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Central Texas woman turns domestic violence story into a…

TEXAS — The Psychiatry Advisor reports that during the first weeks following school closures and stay-at-home orders in March of last year, municipal law enforcement agencies in Texas reported an 18% increase in arrests or calls related to domestic violence compared with previous periods.

One Central Texas woman found a way to promote prevention of domestic violence, even when isolation proves to be a barrier.

It started with her book that turned into a stage play. Now that stage play is a film.

Kerry-Ann Zamore sits flipping through the pages of her book, “Restored.” The book shares the domestic violence story she says began when she married her college sweetheart.

“It was only during a fight that I thought could’ve killed me and my children that I decided to break free, and breaking free was the best decision I ever made,” Zamore said.

The licensed clinical social worker and certified counselor eventually turned excerpts from the book into a stage play called “Shattered Pieces.” The stage play is now a film.

She says she decided to write a film about a professional who experienced domestic violence, in an effort to eliminate the stigma, fear and the shame that domestic violence victims often feel.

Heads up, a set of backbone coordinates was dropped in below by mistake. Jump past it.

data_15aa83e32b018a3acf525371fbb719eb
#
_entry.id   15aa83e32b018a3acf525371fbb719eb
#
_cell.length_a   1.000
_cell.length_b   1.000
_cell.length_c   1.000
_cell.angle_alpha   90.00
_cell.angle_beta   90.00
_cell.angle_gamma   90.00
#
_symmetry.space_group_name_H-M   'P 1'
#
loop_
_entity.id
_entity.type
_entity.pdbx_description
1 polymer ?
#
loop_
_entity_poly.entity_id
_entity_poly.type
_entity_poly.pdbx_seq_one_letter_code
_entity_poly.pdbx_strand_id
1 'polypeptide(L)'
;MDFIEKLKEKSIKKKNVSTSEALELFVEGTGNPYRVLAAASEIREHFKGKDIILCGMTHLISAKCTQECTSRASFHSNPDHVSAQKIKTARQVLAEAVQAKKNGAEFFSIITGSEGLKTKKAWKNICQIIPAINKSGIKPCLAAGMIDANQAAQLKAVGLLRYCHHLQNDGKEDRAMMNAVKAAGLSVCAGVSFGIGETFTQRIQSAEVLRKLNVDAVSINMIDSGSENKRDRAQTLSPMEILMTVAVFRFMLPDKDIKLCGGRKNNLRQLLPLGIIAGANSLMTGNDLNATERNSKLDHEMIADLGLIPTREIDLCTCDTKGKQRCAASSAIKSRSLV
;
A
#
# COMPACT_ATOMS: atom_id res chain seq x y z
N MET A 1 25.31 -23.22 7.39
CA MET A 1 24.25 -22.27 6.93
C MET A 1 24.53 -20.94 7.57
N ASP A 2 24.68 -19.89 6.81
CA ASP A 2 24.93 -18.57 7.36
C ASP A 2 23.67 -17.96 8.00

“I thought it was very important to tell a story that was relevant to a lot of issues today,” said Zamore. “And we know that during the pandemic we saw a rise in domestic violence. Although this was shot prior to the pandemic, this is a true story.”

Zamore uses her survival story to encourage others to leave dangerous situations.

Since releasing “Shattered Pieces,” Zamore has been accepted into around a dozen different film festivals, giving her the opportunity to expand her audience and reach more survivors.

“During the pandemic, we were able to submit more to different festivals because everyone was essentially at home, right? And so people were able to view more,” Zamore said. “A lot of festivals were actually virtual.”

She recently visited So Natural Catering to meet with Luvina Sabree. Sabree is the director of the Killeen Black Art & Film Festival.

“Shattered Pieces” was recently featured in the film fest.

Sabree says she organized the in-person and virtual event to give filmmakers like Zamore a platform to share their stories.

“Kerry-Ann’s film ‘Shattered Pieces.’ Wow,” said Sabree. “I think that it gives the survivors the courage to stay survivors and I also think that it will help those that are in those situations.”

Copyright Charter Communications | Spectrum News 1

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